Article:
From Iceland — Report on Whale Hunting Criticized

Report on Whale Hunting Criticized

Published March 31, 2010

A recent report from the University of Iceland that estimates greater economic benefits if whale hunting were increased has been criticized as inaccurate and misleading.
The report essentially contends that since each whale eats a certain amount of certain kinds of fish, hunting more whales will mean that more of this fish will be available for humans. This, the report contends, would increase the amount of revenue coming into the country.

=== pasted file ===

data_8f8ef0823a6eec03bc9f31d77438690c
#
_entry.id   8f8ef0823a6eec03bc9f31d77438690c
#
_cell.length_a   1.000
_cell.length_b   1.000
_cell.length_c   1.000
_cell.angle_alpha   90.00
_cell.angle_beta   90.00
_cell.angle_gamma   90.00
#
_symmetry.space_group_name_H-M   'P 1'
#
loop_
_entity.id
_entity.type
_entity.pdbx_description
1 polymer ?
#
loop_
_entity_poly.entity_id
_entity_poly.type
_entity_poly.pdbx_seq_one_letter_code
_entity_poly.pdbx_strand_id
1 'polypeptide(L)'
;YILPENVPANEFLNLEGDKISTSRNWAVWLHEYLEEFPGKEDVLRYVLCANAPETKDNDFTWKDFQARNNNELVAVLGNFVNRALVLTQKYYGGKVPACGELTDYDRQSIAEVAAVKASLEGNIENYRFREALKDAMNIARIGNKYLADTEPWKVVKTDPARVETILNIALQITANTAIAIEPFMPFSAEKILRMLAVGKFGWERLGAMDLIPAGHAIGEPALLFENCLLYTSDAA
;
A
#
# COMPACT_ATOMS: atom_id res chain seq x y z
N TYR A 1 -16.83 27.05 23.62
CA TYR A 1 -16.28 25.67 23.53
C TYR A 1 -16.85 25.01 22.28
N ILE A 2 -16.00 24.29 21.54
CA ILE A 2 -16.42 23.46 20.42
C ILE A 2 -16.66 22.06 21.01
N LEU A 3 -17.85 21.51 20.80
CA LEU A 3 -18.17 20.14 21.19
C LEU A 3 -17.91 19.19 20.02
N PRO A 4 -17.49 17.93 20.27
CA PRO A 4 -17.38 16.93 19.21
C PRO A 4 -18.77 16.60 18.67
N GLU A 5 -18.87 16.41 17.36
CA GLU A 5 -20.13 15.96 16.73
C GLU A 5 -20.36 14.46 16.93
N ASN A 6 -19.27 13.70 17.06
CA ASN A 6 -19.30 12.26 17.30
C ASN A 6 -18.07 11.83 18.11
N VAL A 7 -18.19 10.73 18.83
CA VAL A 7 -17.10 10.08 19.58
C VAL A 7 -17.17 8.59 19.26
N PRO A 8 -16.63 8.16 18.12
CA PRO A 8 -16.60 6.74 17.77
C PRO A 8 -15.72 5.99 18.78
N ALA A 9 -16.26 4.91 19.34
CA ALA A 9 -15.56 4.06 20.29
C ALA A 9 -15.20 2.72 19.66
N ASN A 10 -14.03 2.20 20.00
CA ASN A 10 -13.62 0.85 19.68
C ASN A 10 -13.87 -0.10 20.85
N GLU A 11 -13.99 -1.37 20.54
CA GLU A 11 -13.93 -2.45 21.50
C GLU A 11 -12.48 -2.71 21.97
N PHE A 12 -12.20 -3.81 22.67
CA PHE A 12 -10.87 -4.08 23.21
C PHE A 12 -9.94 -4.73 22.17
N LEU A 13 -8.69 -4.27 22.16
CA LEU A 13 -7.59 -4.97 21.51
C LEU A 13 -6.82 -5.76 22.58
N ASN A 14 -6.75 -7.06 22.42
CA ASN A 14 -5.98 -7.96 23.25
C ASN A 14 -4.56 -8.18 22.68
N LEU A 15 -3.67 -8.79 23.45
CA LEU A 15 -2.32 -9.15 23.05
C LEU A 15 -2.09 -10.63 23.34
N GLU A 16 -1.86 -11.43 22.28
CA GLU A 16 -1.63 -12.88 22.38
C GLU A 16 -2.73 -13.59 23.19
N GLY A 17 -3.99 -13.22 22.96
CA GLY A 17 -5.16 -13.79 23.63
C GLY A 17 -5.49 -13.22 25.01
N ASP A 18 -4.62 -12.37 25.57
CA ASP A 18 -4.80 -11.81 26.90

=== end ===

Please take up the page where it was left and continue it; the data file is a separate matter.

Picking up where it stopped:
However, Hilmar Malmquist, the director of the Icelandic Natural Conversation Society, says that the reasoning within the report is flawed. Malmquist, who is also a doctor of biology, contends that fish and whale populations are more fluid and harder to predict than the report is making it out to be. Furthermore, the report was conducted by economists; not biologists.
Whaling continues to be a hot button issue in Iceland. Whale watching groups have been especially critical of the practice, naturally, but the economic dead end of whale hunting is also becoming apparent to more Icelanders.

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